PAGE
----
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Perspectives on MaimonidesPhilosophical and Historical Studies$
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Joel L. Kraemer

Print publication date: 1991

Print ISBN-13: 9780197100714

Published to Liverpool Scholarship Online: February 2021

DOI: 10.3828/liverpool/9780197100714.001.0001

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Saladin’s Egypt and Maimonides

Saladin’s Egypt and Maimonides

Chapter:
(p.303) 16 Saladin’s Egypt and Maimonides
Source:
Perspectives on Maimonides
Author(s):

Andrew S. Ehrenkreutz

Publisher:
Liverpool University Press
DOI:10.3828/liverpool/9780197100714.003.0017

This chapter discusses the transition in power from the Shīʻī Fāṭimids to the Sunnī Ayyūbids, and the coincidence of Maimonides’ rise to prominence at this juncture. When Maimonides settled in Alexandria in 1165, he could hardly have expected to witness so many dramatic events that would in subsequent decades decisively affect the course of Egyptian history. Interestingly enough, the rise of the great Jewish philosopher, physician, and social activist to public prominence in Egypt coincided chronologically and geographically with that of his famous Muslim contemporary, Saladin, whose career in Egypt opened a new chapter in the history of the Eastern Mediterranean. Of these two celebrities, Saladin was the first to set foot on Egyptian soil. The chapter then assesses the effect of the abrupt termination of the Fāṭimid caliphate — under whose relatively tolerant and commercially oriented regime the non-Muslim minorities had experienced a period of prosperity — on the Jewish community of Fusṭāṭ.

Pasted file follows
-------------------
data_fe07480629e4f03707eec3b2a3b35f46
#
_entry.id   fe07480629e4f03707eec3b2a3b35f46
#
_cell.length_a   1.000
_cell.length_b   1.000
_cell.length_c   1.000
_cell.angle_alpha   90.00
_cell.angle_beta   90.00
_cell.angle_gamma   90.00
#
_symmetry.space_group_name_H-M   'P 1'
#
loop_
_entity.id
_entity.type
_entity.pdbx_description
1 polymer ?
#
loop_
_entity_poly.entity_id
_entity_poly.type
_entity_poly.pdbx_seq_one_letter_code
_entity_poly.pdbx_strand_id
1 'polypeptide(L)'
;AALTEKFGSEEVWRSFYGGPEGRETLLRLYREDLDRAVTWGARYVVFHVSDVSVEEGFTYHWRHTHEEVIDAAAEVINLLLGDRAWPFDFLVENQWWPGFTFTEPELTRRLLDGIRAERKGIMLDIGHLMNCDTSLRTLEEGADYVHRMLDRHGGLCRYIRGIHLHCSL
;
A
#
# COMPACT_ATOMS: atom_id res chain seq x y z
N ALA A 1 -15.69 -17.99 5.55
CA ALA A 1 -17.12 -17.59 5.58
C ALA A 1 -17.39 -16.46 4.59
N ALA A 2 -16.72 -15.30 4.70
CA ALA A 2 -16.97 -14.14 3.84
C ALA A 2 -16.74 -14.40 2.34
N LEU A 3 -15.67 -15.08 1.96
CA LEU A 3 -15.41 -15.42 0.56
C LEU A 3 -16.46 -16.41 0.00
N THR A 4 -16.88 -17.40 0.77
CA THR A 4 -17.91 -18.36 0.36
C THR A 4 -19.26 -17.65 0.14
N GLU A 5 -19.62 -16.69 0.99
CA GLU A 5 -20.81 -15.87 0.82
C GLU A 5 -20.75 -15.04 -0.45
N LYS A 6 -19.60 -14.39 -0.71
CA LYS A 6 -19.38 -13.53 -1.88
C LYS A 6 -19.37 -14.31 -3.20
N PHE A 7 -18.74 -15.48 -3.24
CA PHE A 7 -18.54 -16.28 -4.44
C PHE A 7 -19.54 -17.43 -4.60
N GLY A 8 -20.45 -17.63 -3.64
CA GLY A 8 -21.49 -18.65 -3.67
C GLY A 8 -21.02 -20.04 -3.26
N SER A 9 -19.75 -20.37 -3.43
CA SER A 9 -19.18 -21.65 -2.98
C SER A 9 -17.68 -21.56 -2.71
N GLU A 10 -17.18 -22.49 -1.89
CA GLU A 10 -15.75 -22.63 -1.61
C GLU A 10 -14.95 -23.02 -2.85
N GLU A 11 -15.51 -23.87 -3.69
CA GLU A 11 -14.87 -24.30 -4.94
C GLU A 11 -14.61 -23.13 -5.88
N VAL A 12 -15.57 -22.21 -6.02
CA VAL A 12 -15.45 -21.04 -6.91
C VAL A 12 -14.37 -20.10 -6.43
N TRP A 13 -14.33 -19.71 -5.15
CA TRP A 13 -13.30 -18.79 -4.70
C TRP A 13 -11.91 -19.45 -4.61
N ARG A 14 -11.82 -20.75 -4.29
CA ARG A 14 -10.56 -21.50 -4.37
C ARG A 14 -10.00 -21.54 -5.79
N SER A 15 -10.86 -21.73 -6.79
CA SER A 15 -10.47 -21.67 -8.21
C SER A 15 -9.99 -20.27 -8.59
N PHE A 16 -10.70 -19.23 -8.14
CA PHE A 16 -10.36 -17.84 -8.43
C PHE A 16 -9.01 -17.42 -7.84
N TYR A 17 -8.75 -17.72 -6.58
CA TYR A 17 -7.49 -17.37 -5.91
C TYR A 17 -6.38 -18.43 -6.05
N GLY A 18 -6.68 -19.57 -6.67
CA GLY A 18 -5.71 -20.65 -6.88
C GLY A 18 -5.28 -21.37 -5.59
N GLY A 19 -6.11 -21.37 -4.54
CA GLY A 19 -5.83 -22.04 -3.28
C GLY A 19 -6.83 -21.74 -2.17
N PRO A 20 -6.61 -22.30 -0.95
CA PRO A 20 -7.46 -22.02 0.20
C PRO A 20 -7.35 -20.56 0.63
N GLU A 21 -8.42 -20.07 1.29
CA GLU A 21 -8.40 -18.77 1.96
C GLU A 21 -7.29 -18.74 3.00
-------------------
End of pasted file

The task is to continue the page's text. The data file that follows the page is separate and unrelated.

Keywords:   Shīʻī Fāṭimids, Sunnī Ayyūbids, Maimonides, Egyptian history, Egypt, Saladin, Fāṭimid caliphate, non-Muslim minorities, Jewish community, Fusṭāṭ

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